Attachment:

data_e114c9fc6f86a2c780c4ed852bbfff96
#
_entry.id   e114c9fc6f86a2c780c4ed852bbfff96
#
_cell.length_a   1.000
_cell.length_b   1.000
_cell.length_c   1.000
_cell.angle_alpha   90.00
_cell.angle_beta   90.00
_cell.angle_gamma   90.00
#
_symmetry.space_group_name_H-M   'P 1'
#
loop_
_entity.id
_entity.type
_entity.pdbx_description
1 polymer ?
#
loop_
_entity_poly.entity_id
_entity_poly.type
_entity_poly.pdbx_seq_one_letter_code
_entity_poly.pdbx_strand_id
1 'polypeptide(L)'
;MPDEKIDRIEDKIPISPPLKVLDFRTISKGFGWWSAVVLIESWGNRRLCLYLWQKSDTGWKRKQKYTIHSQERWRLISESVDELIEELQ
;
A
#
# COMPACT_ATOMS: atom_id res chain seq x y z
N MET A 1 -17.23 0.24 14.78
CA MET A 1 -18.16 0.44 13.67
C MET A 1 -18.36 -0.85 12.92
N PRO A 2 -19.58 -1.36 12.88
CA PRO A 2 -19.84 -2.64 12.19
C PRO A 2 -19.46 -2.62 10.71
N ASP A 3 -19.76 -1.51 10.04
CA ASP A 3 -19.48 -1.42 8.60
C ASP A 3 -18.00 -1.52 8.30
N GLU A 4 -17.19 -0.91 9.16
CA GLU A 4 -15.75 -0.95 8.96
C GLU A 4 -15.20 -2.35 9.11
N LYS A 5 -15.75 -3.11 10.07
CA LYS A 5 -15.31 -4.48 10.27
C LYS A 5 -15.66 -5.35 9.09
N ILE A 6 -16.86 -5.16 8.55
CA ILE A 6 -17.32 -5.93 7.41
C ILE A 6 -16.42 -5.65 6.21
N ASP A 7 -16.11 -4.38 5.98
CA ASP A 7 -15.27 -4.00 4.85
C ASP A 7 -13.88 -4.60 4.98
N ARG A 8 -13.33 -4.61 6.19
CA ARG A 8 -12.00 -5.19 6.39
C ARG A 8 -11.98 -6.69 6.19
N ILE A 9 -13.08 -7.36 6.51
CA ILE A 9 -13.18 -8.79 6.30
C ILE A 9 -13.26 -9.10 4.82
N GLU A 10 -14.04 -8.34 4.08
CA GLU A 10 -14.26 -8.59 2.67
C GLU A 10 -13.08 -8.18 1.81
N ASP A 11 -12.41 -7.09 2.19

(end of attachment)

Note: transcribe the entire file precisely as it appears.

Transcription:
data_e114c9fc6f86a2c780c4ed852bbfff96
#
_entry.id   e114c9fc6f86a2c780c4ed852bbfff96
#
_cell.length_a   1.000
_cell.length_b   1.000
_cell.length_c   1.000
_cell.angle_alpha   90.00
_cell.angle_beta   90.00
_cell.angle_gamma   90.00
#
_symmetry.space_group_name_H-M   'P 1'
#
loop_
_entity.id
_entity.type
_entity.pdbx_description
1 polymer ?
#
loop_
_entity_poly.entity_id
_entity_poly.type
_entity_poly.pdbx_seq_one_letter_code
_entity_poly.pdbx_strand_id
1 'polypeptide(L)'
;MPDEKIDRIEDKIPISPPLKVLDFRTISKGFGWWSAVVLIESWGNRRLCLYLWQKSDTGWKRKQKYTIHSQERWRLISESVDELIEELQ
;
A
#
# COMPACT_ATOMS: atom_id res chain seq x y z
N MET A 1 -17.23 0.24 14.78
CA MET A 1 -18.16 0.44 13.67
C MET A 1 -18.36 -0.85 12.92
N PRO A 2 -19.58 -1.36 12.88
CA PRO A 2 -19.84 -2.64 12.19
C PRO A 2 -19.46 -2.62 10.71
N ASP A 3 -19.76 -1.51 10.04
CA ASP A 3 -19.48 -1.42 8.60
C ASP A 3 -18.00 -1.52 8.30
N GLU A 4 -17.19 -0.91 9.16
CA GLU A 4 -15.75 -0.95 8.96
C GLU A 4 -15.20 -2.35 9.11
N LYS A 5 -15.75 -3.11 10.07
CA LYS A 5 -15.31 -4.48 10.27
C LYS A 5 -15.66 -5.35 9.09
N ILE A 6 -16.86 -5.16 8.55
CA ILE A 6 -17.32 -5.93 7.41
C ILE A 6 -16.42 -5.65 6.21
N ASP A 7 -16.11 -4.38 5.98
CA ASP A 7 -15.27 -4.00 4.85
C ASP A 7 -13.88 -4.60 4.98
N ARG A 8 -13.33 -4.61 6.19
CA ARG A 8 -12.00 -5.19 6.39
C ARG A 8 -11.98 -6.69 6.19
N ILE A 9 -13.08 -7.36 6.51
CA ILE A 9 -13.18 -8.79 6.30
C ILE A 9 -13.26 -9.10 4.82
N GLU A 10 -14.04 -8.34 4.08
CA GLU A 10 -14.26 -8.59 2.67
C GLU A 10 -13.08 -8.18 1.81
N ASP A 11 -12.41 -7.09 2.19